According to a study published online by JAMA Internal Medicine, eating a Mediterranean diet that is supplemented with olive oil was associated with a moderately lower risk of breast cancer in women from Spain.
Breast cancer is one of the most frequently diagnosed cancers and the leading cause of death in women. There has been extensive research into diet as a modifiable risk factor in the development of breast cancer.
The Mediterranean diet is known for its abundant use of fish, plant foods, and especially olive oil. Researchers analyzed the effects of of two interventions with the Mediterranean diet. One was supplemented with extra virgin olive oil (EVOO) and the other with nuts. They compared these two diets with women who were told to follow a low fat diet.
The women who were in the EVOO intervention group were given one liter of EVOO per week for them and their families. The other intervention group were supplied with 30 grams of mixed nuts per day ( 15 grams of walnuts, 7.5 grams of hazelnuts, and 7.5 grams of almonds).
The Benefits Of A Mediterranean Diet
The study was conducted within the framework of the large PREDIMED (Prevention with a Mediterranean Diet) trial, that was originally designed to test the effects of the Mediterranean diet on the primary prevention of cardiovascular disease.
From 2003 to 2009, 4,282 women between the ages of 60 and 80 and all with high risks of cardiovascular disease were recruited. Women were randomly assigned the Mediterranean diet supplemented with EVOO (1,476 women), the Mediterranean diet supplemented with nuts (1,285 women), or the control diet advice to reduce their dietary fat intake (1,391 women).
The women were an average age of 67.7 and had an average body mass index of 30.4. Most of the women had undergone menopause before the age of 55 and only 3 percent of them used hormone therapy.
During a median follow up of about five years, the researchers found 35 confirmed new cases of malignant breast cancer in the participants.
The researchers noted that the women who were on the Mediterranean diet that was supplemented with extra virgin olive oil had a 68 percent relatively lower risk of breast cancer than the women that were allocated to the control diet. The women on the Mediterranean diet supplemented nuts did not show a significant risk decrease to the control diet women.
Although breast cancer prevention was not the primary end point of the trial, it does still suggest the beneficial effects of the Mediterranean diet supplemented with extra virgin olive oil in the primary prevention of breast cancer.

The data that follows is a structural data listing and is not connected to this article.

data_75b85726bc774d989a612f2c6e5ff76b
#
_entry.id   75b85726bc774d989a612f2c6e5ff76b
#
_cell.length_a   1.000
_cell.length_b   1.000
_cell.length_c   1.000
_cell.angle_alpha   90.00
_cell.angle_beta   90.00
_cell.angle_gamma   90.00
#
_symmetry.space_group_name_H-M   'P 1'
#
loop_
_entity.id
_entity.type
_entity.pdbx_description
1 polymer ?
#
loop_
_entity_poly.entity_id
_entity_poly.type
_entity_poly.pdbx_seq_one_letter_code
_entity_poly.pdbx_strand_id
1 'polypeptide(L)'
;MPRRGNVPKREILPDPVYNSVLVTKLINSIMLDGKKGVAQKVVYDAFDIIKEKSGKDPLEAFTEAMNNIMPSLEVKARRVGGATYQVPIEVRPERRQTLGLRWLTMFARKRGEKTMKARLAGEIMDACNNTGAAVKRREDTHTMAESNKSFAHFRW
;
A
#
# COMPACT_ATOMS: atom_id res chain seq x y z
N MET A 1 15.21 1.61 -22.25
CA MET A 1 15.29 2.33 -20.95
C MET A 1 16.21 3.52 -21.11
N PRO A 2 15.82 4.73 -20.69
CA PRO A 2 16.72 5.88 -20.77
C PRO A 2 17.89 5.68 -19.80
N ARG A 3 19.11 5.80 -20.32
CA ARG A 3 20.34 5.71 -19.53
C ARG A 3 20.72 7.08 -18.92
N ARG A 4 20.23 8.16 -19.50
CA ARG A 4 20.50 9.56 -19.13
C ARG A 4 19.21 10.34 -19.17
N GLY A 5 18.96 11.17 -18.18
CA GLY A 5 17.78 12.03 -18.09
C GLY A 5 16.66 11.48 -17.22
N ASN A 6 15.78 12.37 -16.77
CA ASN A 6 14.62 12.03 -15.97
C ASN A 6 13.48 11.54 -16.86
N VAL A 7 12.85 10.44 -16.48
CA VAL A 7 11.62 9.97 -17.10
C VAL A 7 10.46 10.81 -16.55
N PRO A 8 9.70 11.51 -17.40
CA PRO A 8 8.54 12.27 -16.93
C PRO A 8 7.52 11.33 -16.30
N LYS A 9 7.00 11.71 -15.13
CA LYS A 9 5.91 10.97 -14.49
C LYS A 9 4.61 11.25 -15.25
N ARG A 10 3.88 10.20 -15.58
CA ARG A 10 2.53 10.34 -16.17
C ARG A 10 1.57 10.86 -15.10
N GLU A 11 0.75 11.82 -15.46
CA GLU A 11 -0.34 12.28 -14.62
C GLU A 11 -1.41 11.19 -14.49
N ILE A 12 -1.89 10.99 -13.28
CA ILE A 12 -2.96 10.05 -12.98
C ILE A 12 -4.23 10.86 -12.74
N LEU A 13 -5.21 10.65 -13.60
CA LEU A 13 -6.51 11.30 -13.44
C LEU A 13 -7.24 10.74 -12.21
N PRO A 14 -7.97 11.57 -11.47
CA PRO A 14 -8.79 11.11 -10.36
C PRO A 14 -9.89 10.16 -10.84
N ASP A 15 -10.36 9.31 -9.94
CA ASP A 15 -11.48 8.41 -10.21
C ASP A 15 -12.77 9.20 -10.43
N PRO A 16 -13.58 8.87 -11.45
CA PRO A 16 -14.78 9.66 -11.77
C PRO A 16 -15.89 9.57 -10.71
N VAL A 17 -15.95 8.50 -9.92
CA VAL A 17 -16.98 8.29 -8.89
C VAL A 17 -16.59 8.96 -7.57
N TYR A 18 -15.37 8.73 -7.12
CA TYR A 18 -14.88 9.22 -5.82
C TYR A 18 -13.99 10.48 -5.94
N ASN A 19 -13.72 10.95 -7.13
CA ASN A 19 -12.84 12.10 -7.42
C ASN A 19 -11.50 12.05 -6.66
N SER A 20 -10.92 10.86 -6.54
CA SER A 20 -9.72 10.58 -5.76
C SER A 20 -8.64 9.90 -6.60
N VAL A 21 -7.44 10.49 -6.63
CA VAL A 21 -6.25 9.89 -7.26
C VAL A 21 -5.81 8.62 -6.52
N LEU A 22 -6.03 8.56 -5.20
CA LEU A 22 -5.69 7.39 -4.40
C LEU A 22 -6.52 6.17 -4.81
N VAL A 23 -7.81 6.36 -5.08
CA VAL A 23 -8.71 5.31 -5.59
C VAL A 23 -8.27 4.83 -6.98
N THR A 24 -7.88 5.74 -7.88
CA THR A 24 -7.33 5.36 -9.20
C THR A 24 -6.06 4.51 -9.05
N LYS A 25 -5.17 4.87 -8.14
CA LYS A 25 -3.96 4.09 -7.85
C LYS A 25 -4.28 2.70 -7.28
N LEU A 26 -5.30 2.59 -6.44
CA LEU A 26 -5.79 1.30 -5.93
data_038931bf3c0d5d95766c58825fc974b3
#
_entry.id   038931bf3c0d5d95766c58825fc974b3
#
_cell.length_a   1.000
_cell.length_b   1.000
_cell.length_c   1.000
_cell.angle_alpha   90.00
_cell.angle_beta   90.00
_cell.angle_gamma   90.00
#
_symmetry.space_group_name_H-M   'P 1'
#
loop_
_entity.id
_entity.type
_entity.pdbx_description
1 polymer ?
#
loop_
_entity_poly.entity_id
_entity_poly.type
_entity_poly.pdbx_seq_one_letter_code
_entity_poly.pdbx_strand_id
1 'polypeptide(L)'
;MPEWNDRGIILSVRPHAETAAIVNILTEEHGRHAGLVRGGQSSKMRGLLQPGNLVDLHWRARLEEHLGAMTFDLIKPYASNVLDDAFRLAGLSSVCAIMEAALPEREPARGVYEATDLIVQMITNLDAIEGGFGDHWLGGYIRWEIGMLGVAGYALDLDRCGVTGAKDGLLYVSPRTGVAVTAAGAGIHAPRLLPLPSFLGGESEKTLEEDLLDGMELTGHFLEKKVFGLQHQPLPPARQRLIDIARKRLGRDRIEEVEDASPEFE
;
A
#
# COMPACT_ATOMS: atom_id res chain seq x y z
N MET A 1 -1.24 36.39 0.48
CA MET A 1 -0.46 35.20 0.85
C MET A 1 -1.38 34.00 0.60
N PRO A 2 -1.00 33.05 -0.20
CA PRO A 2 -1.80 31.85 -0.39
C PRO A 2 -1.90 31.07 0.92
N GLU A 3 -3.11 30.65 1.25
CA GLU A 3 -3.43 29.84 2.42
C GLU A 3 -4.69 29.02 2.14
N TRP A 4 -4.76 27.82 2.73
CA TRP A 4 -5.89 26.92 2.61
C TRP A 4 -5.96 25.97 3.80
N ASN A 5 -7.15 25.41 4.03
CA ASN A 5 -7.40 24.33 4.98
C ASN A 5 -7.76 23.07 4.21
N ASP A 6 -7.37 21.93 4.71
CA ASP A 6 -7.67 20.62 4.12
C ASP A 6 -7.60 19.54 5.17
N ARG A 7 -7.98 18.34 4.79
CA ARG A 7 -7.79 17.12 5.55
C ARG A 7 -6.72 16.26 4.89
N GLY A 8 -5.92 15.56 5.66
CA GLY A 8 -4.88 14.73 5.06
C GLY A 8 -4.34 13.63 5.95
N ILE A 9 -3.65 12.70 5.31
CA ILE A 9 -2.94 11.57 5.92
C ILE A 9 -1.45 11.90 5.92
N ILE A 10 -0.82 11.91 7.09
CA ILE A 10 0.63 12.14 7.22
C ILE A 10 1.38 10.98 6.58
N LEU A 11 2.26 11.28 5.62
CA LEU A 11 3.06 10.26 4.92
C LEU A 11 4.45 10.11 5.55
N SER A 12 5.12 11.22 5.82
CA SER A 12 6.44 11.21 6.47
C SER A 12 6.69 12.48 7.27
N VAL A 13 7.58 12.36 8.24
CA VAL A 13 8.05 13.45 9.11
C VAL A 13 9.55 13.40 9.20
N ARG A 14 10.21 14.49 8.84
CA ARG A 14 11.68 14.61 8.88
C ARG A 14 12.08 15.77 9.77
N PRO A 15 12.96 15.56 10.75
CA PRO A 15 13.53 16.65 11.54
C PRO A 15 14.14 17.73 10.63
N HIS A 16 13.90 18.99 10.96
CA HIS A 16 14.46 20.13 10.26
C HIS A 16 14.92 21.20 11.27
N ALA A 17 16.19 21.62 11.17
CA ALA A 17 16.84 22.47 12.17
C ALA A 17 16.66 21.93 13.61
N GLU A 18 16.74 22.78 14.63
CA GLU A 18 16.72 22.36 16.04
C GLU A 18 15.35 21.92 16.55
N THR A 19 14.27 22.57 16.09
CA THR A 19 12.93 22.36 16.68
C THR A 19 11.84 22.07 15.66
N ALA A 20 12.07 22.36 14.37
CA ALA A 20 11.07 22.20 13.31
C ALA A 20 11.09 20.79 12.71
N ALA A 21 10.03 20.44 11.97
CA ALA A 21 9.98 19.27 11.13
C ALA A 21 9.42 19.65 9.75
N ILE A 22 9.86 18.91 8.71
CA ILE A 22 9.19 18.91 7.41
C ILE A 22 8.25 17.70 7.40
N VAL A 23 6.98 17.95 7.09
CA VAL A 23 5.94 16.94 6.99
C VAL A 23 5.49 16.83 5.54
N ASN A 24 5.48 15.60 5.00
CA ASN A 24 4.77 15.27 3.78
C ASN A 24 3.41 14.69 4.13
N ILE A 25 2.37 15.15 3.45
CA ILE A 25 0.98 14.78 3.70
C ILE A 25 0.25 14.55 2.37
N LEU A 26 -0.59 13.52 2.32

The Mediterranean Diet
So what does the Mediterranean diet consist of exactly? Here are the primary foods you should consume when observing a Mediterranean diet.
Fish and Poultry
Two servings of fish or shellfish a week is recommended for the Mediterranean diet. Fish and poultry should be substituted for red meat, which should be limited to 12 to 16 ounces a month. Recommended food items are chicken, turkey, oysters, shrimp, salmon, squid, mackerel, mussels, tuna, lobster, tilapia, salmon and flounder.
These foods contain healthy fats called Omega-3s that can help prevent different types of cancers in men and women.
Butter and margarine are unhealthy and not consumed when observing a Mediterranean diet. Olive oil is the primary fat used in cooking and seasoning foods. Extra virgin olive oil contains unsaturated fats which work to lower harmful cholesterol levels.
Vegetables and Fruits
Vegetables are consumed in large quantities on the Mediteranean diet. Artichokes, eggplant, celery, broccoli, onions, peas, peppers, sweet potatoes, lettuce, mushrooms, celery and tomatoes are common and contain antioxidants and other compounds that fight cancer.
Fruits should be eaten for dessert in place of sweets. Apples, cherries, dates, peaches, grapefruit, melons and strawberries are commonly consumed and they to offer cancer fighting properties. Seven to ten servings of fruit and vegetables should be consumed daily.
Grains that you use on the diet should contain little to no saturated and trans fats. Refined carbs are rarely used and most foods come from whole grains. Try using steel cut oats, brown rice, couscous, buckwheat, or quinoa.
Water is the best beverage to consume, but a glass of red wine a day is permitted. Avoid soft drinks and sugar laden juices.
Nuts are another staple of the Mediterranean diet. They also contain unsaturated fast, as well as Omega-3 fatty acids, a double whammy of health. Eat these in moderation however, as they are high in calories.
The Mediterranean diet is naturally healthy, with focuses on low calorie consumption and eating a lot of the good stuff. Even if you can’t be in the Mediterranean, you can still live like you are: happy and healthy.